Not surprisingly, the mainstream media is aghast that President-elect Donald Trump is not automatically deferring to the CIA and its pronouncement that Russia intervened in the US presidential election with the intent of helping Trump defeat his Democratic Party opponent Hillary Clinton.
Never mind that the CIA has provided no evidence to support its claims. In the eyes of the mainstream media and the national-security establishment, that’s irrelevant. Trump’s responsibility, they hold, is to automatically, without question or challenge, defer to the authority of the CIA and accept whatever it says.
Of course, one big problem here is that the CIA, along with the rest of the national-security establishment, sometimes lies. In fact, CIA officials are expected to lie if they feel that “national security” depends on it.
Recall when CIA Director Richard Helms was asked under oath by Congress about the US government’s meddling in Chile’s presidential elections. He denied that the US government had engaged in such meddling. He lied, and his lie was ultimately discovered. Since he was the CIA director, he was given special treatment, permitted to plead to a misdemeanor, given probation, and fined. When Helms returned to CIA headquarters after sentencing, he was met with overwhelming cheers and support, which gives one a pretty good idea as to the CIA’s attitude about lying.
Don’t forget DIA chief Gen. James R. Clapper, Jr. He was asked under oath by Congress about whether the NSA was engaging in massive secret surveillance of the American people. He said, “Not wittingly.” He lied. As Edward Snowden revealed, the NSA was very wittingly, knowingly, and deliberately spying on the American people when Clapper made that statement. He was luckier than Helms. Nobody charged him with anything.
Indeed, casting doubts on the CIA’s pronouncement, Trump referred to the CIA’s bogus WMD pronouncements that were used to gin up support for the US invasion of Iraq.
It might also be instructive to mention in this context Operation Northwoods, the secret plan that the military component of the national-security establishment proposed to President Kennedy in 1962. It called for terrorist attacks and plane hijackings by US operatives posing as agents of Cuba’s communist regime, which thereby would provide a false pretext for invading Cuba and effecting regime change there. To Kennedy’s everlasting credit, he summarily rejected the plan.
Of course, the bogus pronouncement that North Vietnamese forces had attacked US warships operating off the coast of North Vietnam, which provided the pretext for the unrestrained US war in Vietnam, also come to mind.
There is another factor to consider in all this: the fact that the US government has no moral standing to object to any foreign interference in US elections. That’s because US officials come into the controversy with what is known in the law as “unclean hands.” That’s the legal doctrine that holds that whenever a party comes into court seeking equitable relief, it will be denied such relief if it has “unclean hands”—that is, if it itself has engaged in wrongful conduct.
While the CIA’s complaint about Russia is in the court of public opinion, the principle of unclean hands still holds, at least from a moral standpoint. For decades, the US government has been meddling in the affairs of other countries, in both democratic and non-democratic regimes.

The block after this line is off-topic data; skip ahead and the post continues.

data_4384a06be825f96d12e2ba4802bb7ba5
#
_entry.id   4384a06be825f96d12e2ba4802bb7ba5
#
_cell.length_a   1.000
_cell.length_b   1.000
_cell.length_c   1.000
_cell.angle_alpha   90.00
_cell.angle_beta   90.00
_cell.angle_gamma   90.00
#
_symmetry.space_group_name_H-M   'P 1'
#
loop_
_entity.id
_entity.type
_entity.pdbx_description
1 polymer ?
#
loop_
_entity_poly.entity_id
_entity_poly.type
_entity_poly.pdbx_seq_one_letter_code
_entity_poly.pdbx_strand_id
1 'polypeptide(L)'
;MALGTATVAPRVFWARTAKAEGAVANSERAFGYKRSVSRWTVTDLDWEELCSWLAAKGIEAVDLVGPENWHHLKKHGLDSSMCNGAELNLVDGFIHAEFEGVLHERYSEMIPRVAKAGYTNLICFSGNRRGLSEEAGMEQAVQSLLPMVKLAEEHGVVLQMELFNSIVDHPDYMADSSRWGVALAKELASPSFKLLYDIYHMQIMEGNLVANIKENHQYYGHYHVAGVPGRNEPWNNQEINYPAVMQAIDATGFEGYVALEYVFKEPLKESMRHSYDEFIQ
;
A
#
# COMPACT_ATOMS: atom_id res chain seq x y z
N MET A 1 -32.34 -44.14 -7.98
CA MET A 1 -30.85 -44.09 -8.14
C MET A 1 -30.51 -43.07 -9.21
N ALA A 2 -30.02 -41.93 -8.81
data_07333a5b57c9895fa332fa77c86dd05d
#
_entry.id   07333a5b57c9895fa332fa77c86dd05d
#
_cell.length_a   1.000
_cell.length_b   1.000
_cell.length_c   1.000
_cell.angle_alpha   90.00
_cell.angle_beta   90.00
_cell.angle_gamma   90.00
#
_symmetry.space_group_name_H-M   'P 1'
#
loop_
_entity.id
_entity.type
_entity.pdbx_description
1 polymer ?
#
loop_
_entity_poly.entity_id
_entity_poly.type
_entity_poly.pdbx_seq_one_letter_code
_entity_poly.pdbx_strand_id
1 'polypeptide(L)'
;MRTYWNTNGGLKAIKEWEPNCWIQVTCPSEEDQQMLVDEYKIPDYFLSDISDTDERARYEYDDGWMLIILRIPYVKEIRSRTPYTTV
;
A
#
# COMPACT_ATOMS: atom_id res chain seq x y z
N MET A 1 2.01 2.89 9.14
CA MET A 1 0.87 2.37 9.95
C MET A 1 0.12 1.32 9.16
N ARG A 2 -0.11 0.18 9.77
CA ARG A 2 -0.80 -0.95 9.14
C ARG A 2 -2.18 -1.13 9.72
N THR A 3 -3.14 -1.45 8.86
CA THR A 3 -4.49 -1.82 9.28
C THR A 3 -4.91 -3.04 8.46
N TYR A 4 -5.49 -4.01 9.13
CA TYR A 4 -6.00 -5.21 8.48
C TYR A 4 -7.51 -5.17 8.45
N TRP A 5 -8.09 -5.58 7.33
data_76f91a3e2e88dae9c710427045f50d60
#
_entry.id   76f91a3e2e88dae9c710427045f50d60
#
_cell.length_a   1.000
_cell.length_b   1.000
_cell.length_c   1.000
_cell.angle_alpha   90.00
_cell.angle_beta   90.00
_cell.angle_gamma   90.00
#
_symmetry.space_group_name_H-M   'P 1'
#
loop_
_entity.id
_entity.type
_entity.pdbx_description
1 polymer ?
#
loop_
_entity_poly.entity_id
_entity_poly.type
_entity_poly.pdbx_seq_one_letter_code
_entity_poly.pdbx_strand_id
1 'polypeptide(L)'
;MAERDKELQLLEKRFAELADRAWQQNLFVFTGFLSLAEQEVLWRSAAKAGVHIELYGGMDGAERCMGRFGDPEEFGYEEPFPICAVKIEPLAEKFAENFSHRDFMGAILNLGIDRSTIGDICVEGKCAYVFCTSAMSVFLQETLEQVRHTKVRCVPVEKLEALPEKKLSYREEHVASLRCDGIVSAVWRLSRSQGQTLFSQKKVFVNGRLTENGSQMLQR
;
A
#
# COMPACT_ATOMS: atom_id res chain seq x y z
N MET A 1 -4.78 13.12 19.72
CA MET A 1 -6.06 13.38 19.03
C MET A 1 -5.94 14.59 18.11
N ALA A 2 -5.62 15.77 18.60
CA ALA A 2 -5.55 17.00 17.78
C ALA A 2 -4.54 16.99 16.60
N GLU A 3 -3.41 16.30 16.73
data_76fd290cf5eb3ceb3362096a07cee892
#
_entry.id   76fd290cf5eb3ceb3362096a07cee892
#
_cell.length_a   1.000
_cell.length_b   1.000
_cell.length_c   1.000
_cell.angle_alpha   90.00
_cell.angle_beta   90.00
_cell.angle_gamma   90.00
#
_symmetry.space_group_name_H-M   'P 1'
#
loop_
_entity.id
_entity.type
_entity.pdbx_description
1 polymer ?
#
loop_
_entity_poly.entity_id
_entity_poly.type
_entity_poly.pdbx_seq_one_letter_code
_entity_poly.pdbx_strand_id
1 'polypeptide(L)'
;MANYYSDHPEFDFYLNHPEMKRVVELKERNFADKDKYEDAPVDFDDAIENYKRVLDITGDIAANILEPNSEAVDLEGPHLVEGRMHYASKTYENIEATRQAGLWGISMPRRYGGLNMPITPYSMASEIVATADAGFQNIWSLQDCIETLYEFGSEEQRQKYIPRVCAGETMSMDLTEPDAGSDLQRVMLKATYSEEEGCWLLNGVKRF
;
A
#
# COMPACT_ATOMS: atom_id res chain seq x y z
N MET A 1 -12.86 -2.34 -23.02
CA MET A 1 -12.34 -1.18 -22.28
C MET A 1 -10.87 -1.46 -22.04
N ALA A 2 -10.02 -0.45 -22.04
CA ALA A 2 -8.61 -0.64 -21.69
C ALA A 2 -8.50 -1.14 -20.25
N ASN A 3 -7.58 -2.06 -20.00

I’ve already mentioned Chile, where the CIA engaged in bribery, kidnapping, murder, and a violent military coup which resulted in the kidnapping, rape, torture, incarceration, execution, or assassination of tens of thousands of innocent people, including two Americans, with the full support of the US government.
There is also Guatemala, where the CIA violently ousted the democratically elected president of that country and replaced him with a brutal unelected military general.
Also, the violent coup in Iran, where the CIA ousted the democratically elected prime minister, Mahammad Mossadegh, and replaced him with the brutal Shah of Iran.
Also, the invasions of Iraq and Afghanistan, with the aim of installing US-approved regimes into power.
And there is the US support of the military coup in Egypt, which destroyed that country’s experiment with democracy.
The list of countries, both democratic and non-democratic, in which the US government has intervened goes on and on. If I were Buddhist, I’d say that what is now happening with Russia might be karma, given all the meddling in other countries that the US national-security state has engaged in since its establishment in 1947.
Indeed, it would be a particularly ironic form of karma given the US government’s meddling in the affairs of Ukraine, with the aim of ousting the democratically president of that country, who was friendly to Russia, and replacing him with a president who was friendly to the United States. It was that US meddling, along with the NATO’s wish to install US missiles on the Russian-Ukraine border, that led to the crisis with Russia over Ukraine.
In fact, one cannot help but wonder if the US national-security establishment and the US mainstream media might not be suffering from some sort of massive subconscious guilt for all the damage, death, and destruction that their meddling and support of meddling have wrought in other countries. It certainly would not be the first time that deep, unresolved guilt manifested itself through projection and paranoia.
Reprinted with permission from the Future of Freedom Foundation.